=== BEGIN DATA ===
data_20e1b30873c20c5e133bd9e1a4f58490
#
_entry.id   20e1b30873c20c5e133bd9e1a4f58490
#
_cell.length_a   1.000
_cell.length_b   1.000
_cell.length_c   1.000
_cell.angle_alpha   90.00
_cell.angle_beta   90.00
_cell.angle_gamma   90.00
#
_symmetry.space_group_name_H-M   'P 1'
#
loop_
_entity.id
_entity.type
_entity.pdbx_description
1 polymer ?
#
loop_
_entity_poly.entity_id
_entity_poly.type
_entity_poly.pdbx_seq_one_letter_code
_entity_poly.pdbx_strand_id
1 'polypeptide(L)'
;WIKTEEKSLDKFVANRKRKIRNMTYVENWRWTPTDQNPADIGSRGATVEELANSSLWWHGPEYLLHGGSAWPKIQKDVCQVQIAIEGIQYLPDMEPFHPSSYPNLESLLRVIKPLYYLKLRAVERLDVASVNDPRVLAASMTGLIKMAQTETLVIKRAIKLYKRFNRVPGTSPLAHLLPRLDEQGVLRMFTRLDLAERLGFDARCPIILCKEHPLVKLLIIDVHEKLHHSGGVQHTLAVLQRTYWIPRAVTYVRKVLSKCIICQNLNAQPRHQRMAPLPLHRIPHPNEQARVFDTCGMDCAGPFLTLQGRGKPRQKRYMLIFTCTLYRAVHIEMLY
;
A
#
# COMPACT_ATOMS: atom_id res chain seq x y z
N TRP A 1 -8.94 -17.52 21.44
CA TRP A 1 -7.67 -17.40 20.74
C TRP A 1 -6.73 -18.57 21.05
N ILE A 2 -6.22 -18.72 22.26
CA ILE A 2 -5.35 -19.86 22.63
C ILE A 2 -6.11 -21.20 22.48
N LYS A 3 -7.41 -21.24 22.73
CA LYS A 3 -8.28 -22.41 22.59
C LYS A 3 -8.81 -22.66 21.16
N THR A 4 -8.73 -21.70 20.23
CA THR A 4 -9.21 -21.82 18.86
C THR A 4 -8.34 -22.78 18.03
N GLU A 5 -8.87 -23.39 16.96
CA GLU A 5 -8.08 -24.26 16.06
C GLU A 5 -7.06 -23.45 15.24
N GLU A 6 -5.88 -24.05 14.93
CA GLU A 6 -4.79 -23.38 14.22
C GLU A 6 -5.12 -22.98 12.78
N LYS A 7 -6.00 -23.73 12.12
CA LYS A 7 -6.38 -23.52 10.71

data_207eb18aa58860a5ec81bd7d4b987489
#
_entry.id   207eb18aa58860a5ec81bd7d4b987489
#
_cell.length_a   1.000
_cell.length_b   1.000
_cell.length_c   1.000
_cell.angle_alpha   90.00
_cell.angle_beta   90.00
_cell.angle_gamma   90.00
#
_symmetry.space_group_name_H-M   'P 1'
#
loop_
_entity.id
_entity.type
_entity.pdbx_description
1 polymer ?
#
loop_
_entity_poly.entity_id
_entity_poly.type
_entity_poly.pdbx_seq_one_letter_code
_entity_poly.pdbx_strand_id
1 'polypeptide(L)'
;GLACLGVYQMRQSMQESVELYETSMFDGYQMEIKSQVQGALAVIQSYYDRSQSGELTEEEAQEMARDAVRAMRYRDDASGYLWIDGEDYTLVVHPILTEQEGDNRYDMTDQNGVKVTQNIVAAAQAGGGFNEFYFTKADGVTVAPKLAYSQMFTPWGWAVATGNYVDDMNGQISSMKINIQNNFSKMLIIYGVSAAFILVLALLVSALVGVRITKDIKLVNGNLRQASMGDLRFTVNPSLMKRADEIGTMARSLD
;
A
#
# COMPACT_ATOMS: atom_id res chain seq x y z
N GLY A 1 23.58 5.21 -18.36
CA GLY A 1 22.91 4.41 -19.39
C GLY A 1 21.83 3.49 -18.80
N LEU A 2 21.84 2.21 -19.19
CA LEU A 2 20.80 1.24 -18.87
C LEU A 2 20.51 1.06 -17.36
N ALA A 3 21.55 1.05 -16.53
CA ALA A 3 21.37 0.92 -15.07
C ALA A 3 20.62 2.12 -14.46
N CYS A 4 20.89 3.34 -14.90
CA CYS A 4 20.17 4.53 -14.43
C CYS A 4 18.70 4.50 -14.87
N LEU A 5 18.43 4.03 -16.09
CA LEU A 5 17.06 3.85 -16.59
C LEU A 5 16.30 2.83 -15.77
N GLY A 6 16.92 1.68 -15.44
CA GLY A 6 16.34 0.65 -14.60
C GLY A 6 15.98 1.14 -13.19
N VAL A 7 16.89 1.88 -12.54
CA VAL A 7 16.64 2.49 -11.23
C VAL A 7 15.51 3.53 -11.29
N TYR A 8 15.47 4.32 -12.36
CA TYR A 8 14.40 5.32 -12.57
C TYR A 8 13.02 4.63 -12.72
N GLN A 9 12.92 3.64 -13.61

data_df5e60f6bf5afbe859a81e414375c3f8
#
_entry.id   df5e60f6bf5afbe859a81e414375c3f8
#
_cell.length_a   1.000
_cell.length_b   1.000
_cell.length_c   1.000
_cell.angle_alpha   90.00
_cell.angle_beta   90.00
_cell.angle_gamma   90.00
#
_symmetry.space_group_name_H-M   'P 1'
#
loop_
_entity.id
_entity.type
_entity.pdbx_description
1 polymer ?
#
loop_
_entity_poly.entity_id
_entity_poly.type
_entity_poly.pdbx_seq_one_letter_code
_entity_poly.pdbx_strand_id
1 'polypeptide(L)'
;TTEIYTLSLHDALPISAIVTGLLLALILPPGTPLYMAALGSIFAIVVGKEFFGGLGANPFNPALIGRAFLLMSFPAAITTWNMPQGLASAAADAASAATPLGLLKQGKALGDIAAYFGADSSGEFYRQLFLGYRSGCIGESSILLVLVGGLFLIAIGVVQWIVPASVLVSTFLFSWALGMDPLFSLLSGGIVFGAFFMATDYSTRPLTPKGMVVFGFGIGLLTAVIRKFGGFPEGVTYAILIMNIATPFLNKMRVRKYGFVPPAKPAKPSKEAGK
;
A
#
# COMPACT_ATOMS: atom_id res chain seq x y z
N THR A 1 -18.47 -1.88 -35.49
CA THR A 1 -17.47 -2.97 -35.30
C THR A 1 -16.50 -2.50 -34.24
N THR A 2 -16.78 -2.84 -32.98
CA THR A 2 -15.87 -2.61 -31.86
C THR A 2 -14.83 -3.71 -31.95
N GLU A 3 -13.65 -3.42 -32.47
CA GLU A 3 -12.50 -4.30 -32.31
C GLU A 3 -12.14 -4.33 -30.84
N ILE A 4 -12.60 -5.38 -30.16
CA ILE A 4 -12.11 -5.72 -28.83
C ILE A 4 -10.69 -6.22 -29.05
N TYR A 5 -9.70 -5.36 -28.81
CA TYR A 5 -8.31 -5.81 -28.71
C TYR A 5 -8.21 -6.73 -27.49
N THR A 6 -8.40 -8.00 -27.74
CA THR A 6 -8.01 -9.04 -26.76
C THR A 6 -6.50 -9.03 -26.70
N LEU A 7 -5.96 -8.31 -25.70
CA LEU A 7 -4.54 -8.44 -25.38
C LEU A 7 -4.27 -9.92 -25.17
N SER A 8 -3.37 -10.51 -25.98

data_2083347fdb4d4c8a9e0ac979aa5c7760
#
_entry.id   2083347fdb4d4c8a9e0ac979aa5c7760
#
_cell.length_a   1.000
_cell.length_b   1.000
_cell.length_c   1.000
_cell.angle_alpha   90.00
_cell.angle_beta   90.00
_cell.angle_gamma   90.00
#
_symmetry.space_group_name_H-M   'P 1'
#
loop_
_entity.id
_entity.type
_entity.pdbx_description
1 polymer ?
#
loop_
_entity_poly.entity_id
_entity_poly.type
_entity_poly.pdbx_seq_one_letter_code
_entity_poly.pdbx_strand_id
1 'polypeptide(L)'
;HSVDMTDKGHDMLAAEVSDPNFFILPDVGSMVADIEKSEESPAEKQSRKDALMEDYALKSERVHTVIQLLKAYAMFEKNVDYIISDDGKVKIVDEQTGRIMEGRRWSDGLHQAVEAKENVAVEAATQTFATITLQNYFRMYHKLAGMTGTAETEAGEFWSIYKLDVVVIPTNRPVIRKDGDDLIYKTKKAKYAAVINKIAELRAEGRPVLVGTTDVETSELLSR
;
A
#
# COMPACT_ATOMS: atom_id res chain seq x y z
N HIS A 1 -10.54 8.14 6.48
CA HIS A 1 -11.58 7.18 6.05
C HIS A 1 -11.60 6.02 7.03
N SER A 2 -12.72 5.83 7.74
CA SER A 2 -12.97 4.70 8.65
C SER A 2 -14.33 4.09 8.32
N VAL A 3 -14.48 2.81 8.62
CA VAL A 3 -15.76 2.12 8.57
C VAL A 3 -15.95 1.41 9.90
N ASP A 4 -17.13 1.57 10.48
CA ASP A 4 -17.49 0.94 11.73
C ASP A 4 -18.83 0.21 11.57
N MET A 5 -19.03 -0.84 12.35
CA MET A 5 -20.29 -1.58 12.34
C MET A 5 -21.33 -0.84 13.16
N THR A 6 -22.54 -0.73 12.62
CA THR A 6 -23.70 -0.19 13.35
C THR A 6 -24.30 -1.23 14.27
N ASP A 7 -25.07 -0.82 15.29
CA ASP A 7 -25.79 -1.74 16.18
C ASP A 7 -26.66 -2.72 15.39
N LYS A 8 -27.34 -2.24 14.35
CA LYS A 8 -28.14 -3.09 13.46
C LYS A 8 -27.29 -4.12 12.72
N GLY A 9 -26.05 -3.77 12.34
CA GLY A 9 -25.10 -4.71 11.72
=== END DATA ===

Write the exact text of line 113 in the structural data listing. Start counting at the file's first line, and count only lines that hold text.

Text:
_cell.angle_alpha   90.00